Dave Richards, SketchUp, Window Seat Bookcase
Comments 5

What Will My Next Project Look Like?

Greene and Greene Window Bookcase 34 View

I was catching up with an old friend one day when the subject turned to woodworking. He says, “What kind of things do you build?” I could have answered this question a few different ways. But, I talked about all various kinds of furniture I have built over the years with most of the work being case pieces.

Later, I wondered if he meant what style I tend to work in; for example, early American reproduction furniture? This question would have been harder to answer. I do like historic American furniture, but what I really like is furniture which has a sense of architecture. This is why some of my designs feature a heavy cornice, or recessed panels. Within the world of architecture, I most like the work of Andrea Palladio. I like the order and symmetry of his work. While I have been influenced by Shaker furniture and even primitive American furniture, what I am most influenced by today is classic, orderly architecture.

I say all of this because it is very possible I am about to take a major departure from this style of furniture. I soon will begin building a bookcase which will double as a window seat for my daughter’s bedroom. The first design idea, shown above, is heavily influenced by the work of Charles and Henry Greene. You might think this would be a natural progression along my architecture influenced design path. After all, the Greene brothers were architects who happen to design homes and the furnishings that went in them. But this style is very different for me because G & G had a decidedly Asian side to their work. And I am not crazy about Asian design.

But, there are Greene and Greene pieces I admire greatly. The first time I saw Darrell Peart’s Blacker Rocker, I was hooked. And then there is the Fremont Chest of Drawers and the Greene and Greene Chess Table – the list could go on and on.

My First Design Idea

This is what I call G & G Lite.

This is what I call G & G Lite.

I am calling this a window seat bookcase. All along the design process, I have envisioned an upholstered cushion for the top, but already the way the cushion is positioned in place will likely lead to a slight design change. Maybe a significant design change.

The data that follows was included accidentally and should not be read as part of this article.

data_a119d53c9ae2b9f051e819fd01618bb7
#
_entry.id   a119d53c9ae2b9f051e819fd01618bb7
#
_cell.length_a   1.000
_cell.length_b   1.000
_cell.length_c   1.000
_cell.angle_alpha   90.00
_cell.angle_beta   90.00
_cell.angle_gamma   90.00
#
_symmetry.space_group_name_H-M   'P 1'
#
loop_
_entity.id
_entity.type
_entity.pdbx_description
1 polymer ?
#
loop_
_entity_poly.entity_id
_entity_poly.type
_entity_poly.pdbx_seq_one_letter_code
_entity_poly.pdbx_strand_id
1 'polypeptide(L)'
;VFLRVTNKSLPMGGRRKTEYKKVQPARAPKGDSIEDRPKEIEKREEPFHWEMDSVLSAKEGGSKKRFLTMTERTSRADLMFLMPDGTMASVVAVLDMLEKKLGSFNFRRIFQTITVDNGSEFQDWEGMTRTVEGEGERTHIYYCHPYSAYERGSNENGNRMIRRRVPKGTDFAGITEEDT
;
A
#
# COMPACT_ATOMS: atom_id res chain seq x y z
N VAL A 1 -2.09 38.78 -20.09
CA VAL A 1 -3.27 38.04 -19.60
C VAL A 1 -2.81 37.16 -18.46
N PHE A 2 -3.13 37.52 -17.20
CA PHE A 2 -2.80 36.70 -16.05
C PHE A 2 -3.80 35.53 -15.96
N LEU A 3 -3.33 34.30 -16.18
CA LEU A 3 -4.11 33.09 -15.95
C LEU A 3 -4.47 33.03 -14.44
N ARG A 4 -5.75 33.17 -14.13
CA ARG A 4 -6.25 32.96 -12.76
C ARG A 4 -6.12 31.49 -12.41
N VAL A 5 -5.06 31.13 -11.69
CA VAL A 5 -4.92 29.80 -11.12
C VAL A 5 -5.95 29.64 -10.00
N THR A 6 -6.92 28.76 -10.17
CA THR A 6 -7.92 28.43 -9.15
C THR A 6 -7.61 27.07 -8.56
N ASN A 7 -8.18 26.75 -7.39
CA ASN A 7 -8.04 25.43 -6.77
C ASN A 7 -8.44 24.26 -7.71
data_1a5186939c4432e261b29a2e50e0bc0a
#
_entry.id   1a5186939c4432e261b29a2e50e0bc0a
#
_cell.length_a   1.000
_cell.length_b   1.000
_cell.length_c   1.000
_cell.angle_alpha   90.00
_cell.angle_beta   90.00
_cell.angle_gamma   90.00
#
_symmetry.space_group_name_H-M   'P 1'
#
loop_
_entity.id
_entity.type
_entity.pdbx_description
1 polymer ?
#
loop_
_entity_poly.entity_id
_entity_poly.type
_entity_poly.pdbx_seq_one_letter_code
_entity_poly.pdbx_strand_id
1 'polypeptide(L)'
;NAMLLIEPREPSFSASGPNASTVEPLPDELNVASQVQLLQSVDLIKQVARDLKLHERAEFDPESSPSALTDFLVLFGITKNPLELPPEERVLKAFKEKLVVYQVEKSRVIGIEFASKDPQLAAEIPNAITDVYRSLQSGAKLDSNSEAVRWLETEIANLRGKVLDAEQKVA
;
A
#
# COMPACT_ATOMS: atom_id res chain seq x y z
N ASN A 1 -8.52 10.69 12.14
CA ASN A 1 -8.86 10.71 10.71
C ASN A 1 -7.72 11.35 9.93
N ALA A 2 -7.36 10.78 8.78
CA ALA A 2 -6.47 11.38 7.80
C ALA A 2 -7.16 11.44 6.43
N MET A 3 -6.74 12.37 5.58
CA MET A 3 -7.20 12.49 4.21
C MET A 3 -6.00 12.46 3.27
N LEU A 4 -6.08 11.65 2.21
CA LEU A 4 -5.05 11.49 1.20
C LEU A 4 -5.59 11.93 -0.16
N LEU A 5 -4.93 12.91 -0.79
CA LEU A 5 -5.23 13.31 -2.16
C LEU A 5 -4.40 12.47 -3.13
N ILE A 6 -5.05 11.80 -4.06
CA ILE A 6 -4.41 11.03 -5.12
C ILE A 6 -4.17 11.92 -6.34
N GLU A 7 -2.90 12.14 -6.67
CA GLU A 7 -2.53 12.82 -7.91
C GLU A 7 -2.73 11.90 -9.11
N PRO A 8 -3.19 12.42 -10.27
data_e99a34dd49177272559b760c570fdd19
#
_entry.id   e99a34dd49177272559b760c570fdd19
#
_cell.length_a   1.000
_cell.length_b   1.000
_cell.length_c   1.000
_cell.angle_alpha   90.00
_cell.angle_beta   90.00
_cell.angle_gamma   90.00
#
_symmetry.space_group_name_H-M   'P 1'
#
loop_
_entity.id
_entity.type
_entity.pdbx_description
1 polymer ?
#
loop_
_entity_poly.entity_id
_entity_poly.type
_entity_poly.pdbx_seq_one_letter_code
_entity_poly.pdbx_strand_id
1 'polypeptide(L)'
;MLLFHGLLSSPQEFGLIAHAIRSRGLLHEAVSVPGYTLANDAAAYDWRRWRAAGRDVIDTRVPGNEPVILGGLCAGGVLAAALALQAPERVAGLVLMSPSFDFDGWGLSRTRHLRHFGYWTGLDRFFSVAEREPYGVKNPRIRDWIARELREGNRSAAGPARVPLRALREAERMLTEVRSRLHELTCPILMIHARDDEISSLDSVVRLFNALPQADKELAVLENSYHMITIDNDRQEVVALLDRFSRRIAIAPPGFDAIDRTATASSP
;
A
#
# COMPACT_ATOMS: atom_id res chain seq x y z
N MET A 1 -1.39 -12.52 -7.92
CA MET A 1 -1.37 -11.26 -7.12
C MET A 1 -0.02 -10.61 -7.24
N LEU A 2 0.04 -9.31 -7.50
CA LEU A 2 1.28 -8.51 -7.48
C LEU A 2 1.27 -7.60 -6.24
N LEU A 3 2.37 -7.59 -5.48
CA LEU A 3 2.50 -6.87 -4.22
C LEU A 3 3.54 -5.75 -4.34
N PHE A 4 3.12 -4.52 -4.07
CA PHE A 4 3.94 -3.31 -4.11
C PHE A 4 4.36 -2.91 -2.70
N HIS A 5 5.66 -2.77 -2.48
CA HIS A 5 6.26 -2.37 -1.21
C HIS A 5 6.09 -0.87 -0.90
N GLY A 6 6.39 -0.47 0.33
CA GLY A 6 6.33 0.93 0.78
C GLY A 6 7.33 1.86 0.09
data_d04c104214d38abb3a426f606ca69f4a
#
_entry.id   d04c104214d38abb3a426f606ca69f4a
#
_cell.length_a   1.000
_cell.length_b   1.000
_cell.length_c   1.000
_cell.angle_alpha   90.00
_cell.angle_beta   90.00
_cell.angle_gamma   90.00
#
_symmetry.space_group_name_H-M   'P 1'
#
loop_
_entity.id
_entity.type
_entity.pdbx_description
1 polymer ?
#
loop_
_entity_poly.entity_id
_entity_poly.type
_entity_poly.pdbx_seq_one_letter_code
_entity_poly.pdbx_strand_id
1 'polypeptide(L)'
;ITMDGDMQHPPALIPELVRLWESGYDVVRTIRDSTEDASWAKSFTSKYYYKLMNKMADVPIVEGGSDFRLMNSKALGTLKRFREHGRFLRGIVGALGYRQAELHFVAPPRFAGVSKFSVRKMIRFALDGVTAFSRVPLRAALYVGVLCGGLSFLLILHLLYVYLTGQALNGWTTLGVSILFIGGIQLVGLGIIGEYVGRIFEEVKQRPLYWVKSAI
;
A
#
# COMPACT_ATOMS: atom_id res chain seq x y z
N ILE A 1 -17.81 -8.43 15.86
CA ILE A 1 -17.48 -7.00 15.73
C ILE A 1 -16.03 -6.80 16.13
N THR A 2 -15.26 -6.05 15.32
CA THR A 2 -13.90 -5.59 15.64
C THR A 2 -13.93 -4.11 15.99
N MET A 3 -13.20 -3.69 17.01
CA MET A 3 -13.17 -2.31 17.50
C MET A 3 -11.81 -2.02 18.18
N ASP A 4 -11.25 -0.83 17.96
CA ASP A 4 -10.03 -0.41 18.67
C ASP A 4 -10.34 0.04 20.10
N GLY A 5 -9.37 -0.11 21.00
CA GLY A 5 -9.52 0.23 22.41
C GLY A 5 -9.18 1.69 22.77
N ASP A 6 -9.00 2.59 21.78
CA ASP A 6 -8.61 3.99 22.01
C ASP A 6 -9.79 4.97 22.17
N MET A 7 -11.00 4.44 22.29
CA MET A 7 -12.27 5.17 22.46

This bookcase features several classic G & G design elements. The top has fat bread board ends which include ebony accents. The panels in the side have a cut-out which I’ve borrowed from Darrell Peart’s Aurora Arm Chair. The lower stretcher has a gentle arch and the legs have indents near the base (I am still thinking about adding a cloud lift or two to the design). Lastly, mahogany is the wood of choice for the Greene brothers and mahogany is what you see in the illustrations.

G & G Window Bookcase Collage

I am calling this design “G & G Lite” due to some restraint on my part to go head-first into this style of design. What you don’t see are a lot of ebony plugs which are a hallmark of G & G design. I had an email conversation with Dave Richards about the best way to make the leg indents in SketchUp (his super easy method is shown here). I would have to ditch the leg indents if I went forward with ebony plugs. Dave commented he liked the look of the piece as is, without all the ebony. But ebony accents are sooo Greene and Greene. I am undecided on this and you are welcome to weigh-in on this issue in the comments.

After reviewing this design with the client (my daughter) we have already identified some changes. I also have another design idea floating around in my head, but I am hoping the one you see above is a keeper. Next, I’ll make a full size mock-up from poster board and continue developing the design. I’ll have more in my next post.

One more thing: with this project, I will be forcing myself to do some new things; new design ideas and joinery techniques which are not typical. This is a goal of mine for 2014 – do new things in woodworking.


  1. I like this a lot. The way I see it, the only reason for strict adherence to a particular style is to really challenge your skills. I personally don’t like to get so lost in detail that I never get anything built. Looking forward to pictures…

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